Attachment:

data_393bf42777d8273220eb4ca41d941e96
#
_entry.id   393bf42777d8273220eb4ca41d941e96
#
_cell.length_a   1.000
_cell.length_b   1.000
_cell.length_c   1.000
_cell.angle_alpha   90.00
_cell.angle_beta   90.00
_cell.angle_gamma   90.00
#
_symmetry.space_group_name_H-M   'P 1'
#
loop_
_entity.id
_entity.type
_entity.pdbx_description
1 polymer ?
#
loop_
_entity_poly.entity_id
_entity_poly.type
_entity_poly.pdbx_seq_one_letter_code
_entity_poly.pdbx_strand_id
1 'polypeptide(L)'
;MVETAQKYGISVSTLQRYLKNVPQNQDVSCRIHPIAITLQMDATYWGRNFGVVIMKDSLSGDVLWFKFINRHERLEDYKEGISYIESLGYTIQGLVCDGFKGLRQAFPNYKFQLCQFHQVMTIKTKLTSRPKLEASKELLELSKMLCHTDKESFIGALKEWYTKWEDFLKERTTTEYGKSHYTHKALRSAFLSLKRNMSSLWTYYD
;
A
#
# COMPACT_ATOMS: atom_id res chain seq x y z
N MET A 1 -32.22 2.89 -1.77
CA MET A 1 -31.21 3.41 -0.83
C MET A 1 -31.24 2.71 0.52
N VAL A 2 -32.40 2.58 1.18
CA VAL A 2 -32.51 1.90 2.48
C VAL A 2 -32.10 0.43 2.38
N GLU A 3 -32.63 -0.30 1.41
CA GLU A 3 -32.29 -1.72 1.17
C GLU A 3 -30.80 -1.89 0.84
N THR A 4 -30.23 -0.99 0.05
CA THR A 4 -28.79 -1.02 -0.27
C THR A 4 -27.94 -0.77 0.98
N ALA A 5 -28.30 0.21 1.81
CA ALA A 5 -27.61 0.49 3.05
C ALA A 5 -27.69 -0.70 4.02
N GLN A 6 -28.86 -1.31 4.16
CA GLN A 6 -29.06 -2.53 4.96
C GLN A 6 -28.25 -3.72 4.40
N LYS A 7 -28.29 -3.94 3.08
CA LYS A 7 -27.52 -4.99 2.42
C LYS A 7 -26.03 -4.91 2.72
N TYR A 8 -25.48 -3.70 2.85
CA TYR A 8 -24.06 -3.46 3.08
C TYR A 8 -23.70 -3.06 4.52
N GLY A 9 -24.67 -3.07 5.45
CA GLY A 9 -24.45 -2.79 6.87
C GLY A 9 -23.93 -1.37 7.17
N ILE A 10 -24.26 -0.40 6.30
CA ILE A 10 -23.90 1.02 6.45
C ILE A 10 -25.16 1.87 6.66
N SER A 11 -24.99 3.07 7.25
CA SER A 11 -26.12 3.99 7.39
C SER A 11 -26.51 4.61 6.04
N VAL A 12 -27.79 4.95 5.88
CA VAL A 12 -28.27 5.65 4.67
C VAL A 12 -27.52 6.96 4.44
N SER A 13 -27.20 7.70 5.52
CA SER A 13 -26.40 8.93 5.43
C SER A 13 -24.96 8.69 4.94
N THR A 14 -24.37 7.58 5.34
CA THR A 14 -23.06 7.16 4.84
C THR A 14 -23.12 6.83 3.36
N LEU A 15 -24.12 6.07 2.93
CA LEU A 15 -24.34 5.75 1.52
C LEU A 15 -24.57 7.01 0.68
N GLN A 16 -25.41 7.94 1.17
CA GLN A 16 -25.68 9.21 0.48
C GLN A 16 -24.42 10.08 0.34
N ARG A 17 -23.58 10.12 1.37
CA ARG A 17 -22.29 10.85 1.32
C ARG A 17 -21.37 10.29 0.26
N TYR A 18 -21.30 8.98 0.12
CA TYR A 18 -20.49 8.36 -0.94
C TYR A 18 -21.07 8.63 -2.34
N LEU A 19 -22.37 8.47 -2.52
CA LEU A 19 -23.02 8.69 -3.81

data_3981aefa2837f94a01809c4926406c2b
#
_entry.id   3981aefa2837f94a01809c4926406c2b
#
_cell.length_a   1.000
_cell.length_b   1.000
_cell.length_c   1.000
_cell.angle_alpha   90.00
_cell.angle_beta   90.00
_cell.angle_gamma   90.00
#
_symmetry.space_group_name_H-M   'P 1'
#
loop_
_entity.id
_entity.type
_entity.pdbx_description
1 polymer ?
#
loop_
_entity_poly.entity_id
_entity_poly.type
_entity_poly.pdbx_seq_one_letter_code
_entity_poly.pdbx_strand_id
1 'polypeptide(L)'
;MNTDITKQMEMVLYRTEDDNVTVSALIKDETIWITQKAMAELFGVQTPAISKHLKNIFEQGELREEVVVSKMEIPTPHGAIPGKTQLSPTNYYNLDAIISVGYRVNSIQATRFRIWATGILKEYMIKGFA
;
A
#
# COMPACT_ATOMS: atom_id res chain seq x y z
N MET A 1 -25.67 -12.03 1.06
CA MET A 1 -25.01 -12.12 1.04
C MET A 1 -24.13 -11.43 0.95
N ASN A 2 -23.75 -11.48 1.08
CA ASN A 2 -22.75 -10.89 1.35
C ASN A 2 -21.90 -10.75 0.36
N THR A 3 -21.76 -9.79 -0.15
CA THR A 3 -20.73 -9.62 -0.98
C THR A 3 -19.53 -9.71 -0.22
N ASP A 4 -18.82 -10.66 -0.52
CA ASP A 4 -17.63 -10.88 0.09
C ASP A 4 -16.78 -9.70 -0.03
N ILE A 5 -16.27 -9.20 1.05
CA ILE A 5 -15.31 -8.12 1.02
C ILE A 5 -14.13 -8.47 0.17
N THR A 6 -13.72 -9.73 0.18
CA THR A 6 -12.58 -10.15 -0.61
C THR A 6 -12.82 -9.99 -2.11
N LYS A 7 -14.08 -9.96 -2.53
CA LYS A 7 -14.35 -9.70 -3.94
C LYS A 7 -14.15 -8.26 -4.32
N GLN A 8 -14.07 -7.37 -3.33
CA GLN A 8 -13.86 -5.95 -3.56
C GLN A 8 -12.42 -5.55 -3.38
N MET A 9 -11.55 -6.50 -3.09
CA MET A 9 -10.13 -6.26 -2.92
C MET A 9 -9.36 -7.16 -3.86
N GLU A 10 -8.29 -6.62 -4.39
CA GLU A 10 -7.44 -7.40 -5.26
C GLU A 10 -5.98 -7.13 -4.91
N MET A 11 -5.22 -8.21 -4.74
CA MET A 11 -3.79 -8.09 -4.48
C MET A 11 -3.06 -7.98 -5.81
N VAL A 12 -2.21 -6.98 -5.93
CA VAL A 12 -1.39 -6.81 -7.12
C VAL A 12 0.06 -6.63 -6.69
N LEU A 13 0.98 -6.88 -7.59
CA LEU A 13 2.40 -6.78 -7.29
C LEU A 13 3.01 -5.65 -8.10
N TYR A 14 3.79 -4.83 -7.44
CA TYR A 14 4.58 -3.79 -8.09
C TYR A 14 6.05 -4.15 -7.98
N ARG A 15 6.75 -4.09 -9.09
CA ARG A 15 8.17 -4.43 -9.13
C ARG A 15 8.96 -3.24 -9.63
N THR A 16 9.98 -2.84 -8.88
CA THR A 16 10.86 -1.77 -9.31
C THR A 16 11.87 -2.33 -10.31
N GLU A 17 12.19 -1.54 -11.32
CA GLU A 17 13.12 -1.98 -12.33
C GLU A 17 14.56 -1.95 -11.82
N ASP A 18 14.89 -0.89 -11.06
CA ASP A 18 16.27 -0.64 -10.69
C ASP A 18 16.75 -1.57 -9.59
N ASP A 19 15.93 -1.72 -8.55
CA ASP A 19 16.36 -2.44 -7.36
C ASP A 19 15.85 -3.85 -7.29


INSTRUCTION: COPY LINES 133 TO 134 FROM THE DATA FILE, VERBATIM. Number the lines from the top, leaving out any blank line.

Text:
CA THR A 6 -12.58 -10.15 -0.61
C THR A 6 -12.82 -9.99 -2.11